Sarah Horan

    Sarah Horan, associate director of nursing, said: "When people are admitted with suspected Covid then we have them in side rooms.

    "Once we know they do have Covid - and they have a positive swab result - then it's very safe that we can move them from the side room into one of these six-bedded bays.

    "Once you have a positive result, in a healthcare setting, you are not at risk to anyone else who has a positive result.

    "So that then means we can care for the patients is a six-bedded area, and keep the side rooms safe for the patients that need them."

    Gareth Clinkscale

    Gareth Clinkscale, hospital manager, said: "We have detailed modelling, that is updated on a daily basis, looking at the activity that is coming in, that we base our bed plans on.

    "It is absolutely planning for that worst case scenario.

    "The key message is for us is that people need to stay at home. We are hoping social distancing will help flatten that curve."

    You can see a full report from the hospital on Reporting Scotland on BBC One at 1830.

  12. Gove: No let-up in social distancing

    In response to a question from ITV's Robert Peston, cabinet minister Michael Gove insists there must be no premature "relaxation or slackening" of the social distancing and isolation measures currently in force.

    He says the steps people are taking are crucial to the "united national effort" to limit the number of deaths.

    "They are making a difference and we must not let up."

  13. Abuse victims urged to seek help via web chat

    Domestic abuse

    Dr Marsha Scott told BBC Scotland's Drivetime that the current lockdown situation, which creates more opportunities for domestic violence offenders and makes it harder to support victims, was a "toxic cocktail".

    But she said Scottish Women's Aid's domestic abuse and forced marriage helpline is still operating 24/7.

    Dr Scott also urged women to take advantage of the charity's web chat facility which allows them to discreetly seek help and advice.

  14. Care workers 'need access to PPE'

    Care provider CrossReach has told Drivetime that its workers need access to PPE to protect staff and the people they look after.

    Quote Message: Where care works well it really takes the pressure off the NHS but it can only work well if the workforce get the support they need. That includes ready access to Personal Protective Equipment. from Viv Dickenson Chief Executive of CrossReach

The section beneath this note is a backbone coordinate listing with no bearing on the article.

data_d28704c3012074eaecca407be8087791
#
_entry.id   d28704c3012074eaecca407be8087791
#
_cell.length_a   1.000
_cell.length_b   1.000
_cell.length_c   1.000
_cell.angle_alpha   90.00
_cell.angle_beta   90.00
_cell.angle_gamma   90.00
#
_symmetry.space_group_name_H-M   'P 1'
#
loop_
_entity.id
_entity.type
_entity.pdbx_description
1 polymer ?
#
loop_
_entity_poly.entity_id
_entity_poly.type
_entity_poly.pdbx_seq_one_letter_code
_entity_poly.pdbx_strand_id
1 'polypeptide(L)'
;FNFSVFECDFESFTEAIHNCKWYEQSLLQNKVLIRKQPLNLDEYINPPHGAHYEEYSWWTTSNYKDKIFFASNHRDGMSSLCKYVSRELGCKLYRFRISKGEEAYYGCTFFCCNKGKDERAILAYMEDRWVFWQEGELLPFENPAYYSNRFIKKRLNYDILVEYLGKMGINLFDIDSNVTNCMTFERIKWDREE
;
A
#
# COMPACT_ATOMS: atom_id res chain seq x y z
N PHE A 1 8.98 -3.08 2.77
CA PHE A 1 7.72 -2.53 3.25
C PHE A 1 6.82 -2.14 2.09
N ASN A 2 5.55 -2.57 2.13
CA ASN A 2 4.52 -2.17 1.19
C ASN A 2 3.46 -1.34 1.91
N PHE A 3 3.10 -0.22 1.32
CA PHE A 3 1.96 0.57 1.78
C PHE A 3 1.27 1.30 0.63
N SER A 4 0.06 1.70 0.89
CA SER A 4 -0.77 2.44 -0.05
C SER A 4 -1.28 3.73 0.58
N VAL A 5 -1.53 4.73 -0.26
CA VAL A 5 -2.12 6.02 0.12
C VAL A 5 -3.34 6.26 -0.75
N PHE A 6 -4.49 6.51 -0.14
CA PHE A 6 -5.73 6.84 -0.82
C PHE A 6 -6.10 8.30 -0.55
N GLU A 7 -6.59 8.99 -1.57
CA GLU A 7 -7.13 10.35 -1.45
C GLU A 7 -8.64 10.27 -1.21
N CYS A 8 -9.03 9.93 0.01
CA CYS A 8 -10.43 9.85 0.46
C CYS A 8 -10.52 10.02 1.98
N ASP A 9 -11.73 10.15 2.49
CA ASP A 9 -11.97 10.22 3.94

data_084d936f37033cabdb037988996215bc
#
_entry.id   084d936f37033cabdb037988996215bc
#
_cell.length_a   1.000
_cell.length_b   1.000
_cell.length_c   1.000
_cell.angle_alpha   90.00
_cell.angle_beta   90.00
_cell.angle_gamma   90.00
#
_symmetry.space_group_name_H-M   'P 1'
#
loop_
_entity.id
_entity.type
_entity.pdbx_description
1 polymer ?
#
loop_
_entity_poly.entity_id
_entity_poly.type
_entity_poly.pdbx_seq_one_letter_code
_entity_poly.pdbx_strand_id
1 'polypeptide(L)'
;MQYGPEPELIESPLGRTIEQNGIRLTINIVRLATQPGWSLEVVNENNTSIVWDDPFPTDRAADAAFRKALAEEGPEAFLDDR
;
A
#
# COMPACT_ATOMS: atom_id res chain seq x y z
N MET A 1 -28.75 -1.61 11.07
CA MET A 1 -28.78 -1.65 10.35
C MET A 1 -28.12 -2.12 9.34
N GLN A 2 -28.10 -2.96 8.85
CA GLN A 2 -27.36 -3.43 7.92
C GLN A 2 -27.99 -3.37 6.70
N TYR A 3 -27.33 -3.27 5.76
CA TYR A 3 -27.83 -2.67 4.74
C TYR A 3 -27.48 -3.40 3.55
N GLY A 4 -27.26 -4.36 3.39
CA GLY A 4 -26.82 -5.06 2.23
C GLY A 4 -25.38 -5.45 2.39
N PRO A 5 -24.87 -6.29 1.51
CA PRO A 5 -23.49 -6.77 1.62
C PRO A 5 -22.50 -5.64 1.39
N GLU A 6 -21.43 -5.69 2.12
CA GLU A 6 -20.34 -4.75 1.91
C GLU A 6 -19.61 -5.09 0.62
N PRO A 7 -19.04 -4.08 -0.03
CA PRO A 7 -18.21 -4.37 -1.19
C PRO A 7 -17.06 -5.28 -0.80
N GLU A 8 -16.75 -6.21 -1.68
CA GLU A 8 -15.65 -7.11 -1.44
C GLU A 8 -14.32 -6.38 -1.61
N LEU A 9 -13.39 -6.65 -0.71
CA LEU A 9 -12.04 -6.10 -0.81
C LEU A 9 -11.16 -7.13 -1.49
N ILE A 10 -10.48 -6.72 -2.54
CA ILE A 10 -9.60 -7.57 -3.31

Viv DickensonChief Executive of CrossReach
  15. Lawyer says trial without jury 'unacceptable'

    Aamer Anwar

    Lawyer Aamer Anwar has called emergency legislation to allow the most serious criminal trials to be held without a jury an "unacceptable attack on our justice system".

    He said 600 years of jury trial before peers was being done away a week after lockdown without real consultation with defence lawyers.

    Mr Anwar tweeted: "England isn’t doing it, we didn’t do it in WW1/2 knee jerk- this is summary justice on cheap in most serious cases."

    Scottish Justice Secretary Humza Yousaf said this was "unhelpful language" from Mr Anwar and most of the legal community had been more nuanced.

    He said that unless the measure was taken it would mean condemning the accused to indefinite detention with no trial date and prolonging the suffering of the victims.

  16. NHS to get extra ventilators next week, says Gove

    Michael Gove says the UK had a lack of domestic manufacturing capacity for mechanical ventilators - vital for treating the poorliest coronavirus patients - before the pandemic.

    But he says production has been ramped up hugely in response to an appeal from government.

    He suggests thousands of new ventilators will begin "rolling off the production line" this weekend, manufactured by a group of businesses including GKN and Mercedes.

    He says these will be "rapidly distributed" to the NHS front line early next week.

  17. Highest single increase in UK deaths

    Cabinet Office Minister Michael Gove says that yesterday the UK recorded the highest single day increase in the number of deaths from coronavirus.

    381 people died with Covid-19, meaning, of those hospitalised, the number who have died totals 1,1789